Phil Konstantin's Reviews of "The Business of Fancydancing."

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The Business of Fancydancing

I wrote this review in September 2003.

The film was written and directed by Sherman Alexie. Alexie is well known as an author. He also wrote the screenplay for the movie "Smoke Signals," which was based on his short stories. Alexie took a film-making class, and this movie is the result of that effort. It was made on a low budget, using no "big name" stars. It is not the kind of movie you would see at the local movieplex, unless you live in Indian Country.

Alexie said "I was often winging it." He also has a social agenda (I do not use that phrase in a demeaning way) and he hired an all woman staff as a part of that effort. Alexie wrote the screenplay quickly, and the movie also includes some improvisation. Alexie said that the final film was about 70% different than his screenplay. He had a deadline to meet in order to get the movie shown at the Sundance Film Festival.

In one of the opening scene, the main character Seymour Polatkin (a full-blooded, mixed tribe Indian played by Evan Adams) reads from his book (All My Relations): "In the Great American Indian novel, when it is finally written, all the white people wil be Indians and all the Indians will be ghosts." Alexie adds two pop-up quotes to the screen which are reviews of the book (not a real book, just the book the character is supposed to have written). The New York Literary Quarterly Review gives it good reviews. The quote attributed to (again, none of this is about a real book) is "Full of Shit." This gives you an idea of the nature of the rest of the movie.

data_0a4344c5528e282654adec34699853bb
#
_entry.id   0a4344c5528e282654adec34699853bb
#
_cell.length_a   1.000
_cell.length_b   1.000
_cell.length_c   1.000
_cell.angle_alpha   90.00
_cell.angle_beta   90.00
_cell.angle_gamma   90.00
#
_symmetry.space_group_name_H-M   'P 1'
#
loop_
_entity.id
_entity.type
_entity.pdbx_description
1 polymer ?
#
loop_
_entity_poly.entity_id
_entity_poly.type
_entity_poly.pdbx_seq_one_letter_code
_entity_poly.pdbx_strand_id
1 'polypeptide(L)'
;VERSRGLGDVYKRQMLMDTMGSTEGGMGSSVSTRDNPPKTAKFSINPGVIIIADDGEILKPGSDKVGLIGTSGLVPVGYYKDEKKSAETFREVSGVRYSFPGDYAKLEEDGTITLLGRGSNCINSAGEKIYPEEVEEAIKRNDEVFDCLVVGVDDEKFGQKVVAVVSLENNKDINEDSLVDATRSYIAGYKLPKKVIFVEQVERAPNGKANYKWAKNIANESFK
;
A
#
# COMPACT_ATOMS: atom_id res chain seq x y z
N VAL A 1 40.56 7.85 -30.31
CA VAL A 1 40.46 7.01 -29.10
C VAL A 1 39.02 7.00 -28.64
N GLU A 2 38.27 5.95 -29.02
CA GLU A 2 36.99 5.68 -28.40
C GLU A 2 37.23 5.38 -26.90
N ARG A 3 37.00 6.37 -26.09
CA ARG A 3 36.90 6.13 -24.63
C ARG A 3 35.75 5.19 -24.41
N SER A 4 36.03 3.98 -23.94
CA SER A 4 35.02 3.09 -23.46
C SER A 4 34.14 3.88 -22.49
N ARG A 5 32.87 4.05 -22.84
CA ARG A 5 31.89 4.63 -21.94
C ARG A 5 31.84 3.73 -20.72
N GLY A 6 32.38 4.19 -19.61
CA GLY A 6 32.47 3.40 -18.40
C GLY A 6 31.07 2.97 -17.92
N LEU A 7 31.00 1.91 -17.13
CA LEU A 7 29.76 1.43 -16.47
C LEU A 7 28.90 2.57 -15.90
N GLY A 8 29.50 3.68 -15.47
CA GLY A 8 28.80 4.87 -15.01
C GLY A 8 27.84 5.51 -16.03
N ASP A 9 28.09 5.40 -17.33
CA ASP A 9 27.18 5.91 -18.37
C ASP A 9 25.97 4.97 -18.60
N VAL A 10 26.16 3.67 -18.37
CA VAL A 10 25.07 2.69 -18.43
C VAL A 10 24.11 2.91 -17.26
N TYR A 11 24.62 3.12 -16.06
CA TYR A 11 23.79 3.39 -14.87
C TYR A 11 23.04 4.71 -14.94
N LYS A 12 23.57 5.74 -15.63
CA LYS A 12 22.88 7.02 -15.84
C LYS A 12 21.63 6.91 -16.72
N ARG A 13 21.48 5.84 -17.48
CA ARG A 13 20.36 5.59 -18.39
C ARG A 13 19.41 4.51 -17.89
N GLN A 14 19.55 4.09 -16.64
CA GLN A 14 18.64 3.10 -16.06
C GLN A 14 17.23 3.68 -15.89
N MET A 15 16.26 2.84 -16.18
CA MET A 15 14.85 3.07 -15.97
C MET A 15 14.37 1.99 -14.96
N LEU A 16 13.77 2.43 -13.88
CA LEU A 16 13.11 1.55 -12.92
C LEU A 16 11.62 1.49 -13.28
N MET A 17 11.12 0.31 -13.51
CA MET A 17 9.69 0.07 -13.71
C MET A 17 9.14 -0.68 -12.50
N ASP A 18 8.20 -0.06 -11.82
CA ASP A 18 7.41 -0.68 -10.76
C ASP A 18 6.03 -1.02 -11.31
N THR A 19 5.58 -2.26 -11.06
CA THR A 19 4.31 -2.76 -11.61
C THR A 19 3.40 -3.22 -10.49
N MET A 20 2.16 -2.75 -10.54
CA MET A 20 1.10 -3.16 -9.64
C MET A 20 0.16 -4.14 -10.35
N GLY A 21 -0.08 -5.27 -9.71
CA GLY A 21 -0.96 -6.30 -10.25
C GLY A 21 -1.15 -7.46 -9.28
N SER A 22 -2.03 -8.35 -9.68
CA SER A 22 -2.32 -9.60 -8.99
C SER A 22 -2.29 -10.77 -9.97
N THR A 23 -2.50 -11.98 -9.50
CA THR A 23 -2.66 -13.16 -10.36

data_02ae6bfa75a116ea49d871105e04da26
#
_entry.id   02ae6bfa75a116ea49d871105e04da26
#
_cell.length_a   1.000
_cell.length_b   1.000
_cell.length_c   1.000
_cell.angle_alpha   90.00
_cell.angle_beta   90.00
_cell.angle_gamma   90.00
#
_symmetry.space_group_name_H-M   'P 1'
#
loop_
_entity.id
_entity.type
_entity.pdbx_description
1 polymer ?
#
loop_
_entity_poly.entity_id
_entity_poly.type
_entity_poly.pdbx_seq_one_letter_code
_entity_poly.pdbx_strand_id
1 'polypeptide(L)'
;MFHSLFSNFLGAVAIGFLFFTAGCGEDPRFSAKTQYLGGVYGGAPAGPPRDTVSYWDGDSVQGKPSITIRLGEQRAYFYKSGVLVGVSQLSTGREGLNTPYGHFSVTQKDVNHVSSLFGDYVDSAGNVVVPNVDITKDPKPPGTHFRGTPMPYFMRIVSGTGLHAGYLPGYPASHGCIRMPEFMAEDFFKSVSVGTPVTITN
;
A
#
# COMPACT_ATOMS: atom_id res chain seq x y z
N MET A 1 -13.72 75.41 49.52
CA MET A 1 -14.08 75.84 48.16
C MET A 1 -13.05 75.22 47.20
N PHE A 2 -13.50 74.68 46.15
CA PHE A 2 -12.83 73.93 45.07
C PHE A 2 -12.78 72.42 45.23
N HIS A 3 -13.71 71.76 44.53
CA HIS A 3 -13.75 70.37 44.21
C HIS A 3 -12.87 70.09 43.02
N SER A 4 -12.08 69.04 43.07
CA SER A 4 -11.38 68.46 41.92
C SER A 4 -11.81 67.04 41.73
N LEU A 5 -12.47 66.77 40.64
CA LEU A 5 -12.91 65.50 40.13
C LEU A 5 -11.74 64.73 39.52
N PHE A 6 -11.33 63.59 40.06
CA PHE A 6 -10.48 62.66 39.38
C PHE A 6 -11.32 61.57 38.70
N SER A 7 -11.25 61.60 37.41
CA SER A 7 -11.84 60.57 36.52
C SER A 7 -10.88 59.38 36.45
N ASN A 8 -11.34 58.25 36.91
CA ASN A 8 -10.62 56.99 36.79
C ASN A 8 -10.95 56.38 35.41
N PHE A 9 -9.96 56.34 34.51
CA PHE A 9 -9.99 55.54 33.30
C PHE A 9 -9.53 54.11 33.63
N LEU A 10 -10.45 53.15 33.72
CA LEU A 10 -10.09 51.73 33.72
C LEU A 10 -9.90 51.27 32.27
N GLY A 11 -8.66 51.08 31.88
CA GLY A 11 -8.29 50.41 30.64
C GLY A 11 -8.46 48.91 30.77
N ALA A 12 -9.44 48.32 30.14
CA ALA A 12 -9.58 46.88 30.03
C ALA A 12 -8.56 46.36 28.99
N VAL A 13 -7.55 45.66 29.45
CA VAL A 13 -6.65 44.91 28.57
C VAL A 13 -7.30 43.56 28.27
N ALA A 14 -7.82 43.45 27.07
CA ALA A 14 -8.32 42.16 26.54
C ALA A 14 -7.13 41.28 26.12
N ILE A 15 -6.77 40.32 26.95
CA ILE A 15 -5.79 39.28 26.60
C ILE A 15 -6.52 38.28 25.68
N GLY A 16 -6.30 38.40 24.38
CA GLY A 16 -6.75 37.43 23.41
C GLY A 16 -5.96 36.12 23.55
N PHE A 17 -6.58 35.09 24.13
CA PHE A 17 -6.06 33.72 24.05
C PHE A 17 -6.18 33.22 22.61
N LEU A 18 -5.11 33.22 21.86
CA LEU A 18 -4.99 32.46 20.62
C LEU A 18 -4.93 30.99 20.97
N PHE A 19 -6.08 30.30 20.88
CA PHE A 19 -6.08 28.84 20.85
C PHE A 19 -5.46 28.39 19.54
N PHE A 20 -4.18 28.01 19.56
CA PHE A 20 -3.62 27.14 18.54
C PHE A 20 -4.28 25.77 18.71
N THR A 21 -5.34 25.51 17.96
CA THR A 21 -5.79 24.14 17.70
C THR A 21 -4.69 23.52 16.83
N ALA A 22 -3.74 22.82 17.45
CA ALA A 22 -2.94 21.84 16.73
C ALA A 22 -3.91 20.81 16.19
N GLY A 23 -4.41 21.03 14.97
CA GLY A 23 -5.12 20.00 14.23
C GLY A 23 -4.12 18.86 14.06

Parts of the movie are set in Seattle, the rest is in the Spokane Indian Reservation in Wellpinit, Washington. One of the background scenes during the opening credits shows a man doing a shawl fancy dance. Not being a real expert on powwow trends, I did think it was a bit unusual to see as man doing a shawl dance. This anomaly was soon explained. The website Internet Movie Database ( ) describes the plot thusly: "Seymour Polatkin is a successful, gay Indian poet from Spokane who confronts his past when he returns to his childhood home on the reservation to attend the funeral of a dear friend. Based upon Sherman Alexie's book of poetry of the same name."

The time frame of the movie shifts quite often with liberal use of flashbacks. It also involves the reading of several poems (most Alexie's poems). I particularly enjoyed the poem about Crazy Horse. Crazy Horse tries to donate blood. The nurse tells him that he cannot donate because he has already given too much. "You'll have to wait several generations to be eligible again."

The movie's subject matter covers life on the reservation (Washington state style), conflicts between cultures (white vs Indian, Reservation Indian vs Indians off the reservation), conflicts between life styles (gay, heterosexual, Indian, white), alcoholism, and drug usage. The main character, Seymour, faces quite a bit of criticism from the folks who have stayed on the reservation. Seymour has become very famous for his writings. The folks who have stayed (or returned) on his reservation are often quite unkind in their comments about Seymour. Alexie says many of the insults used in the movie were actually made about him in real life.

There is some interesting music in the movie. Alexie said that he almost made the movie a musical.

While I found it interesting, this movie will not be enjoyed by everyone because of the subject matter, especially that dealing with homosexuality. It is another movie that unflinchingly looks at the poor quality of life on a reservation. Unlike "Skins," this is very much a personal movie.

I have been told that the movie will sometimes show up on some cable channels. You can find this movie in some movie rental stores. Netflix (the DVD by-mail rental company I told you about last month at: Netflix ) has it.

You can buy the DVD (which has good commentaries by Alexie) through here: The Business of Fancydancing

You can buy the VHS copy through here: The Business of Fancydancing

You can buy the book which contains Alexie's poetry here: The Business of Fancydancing

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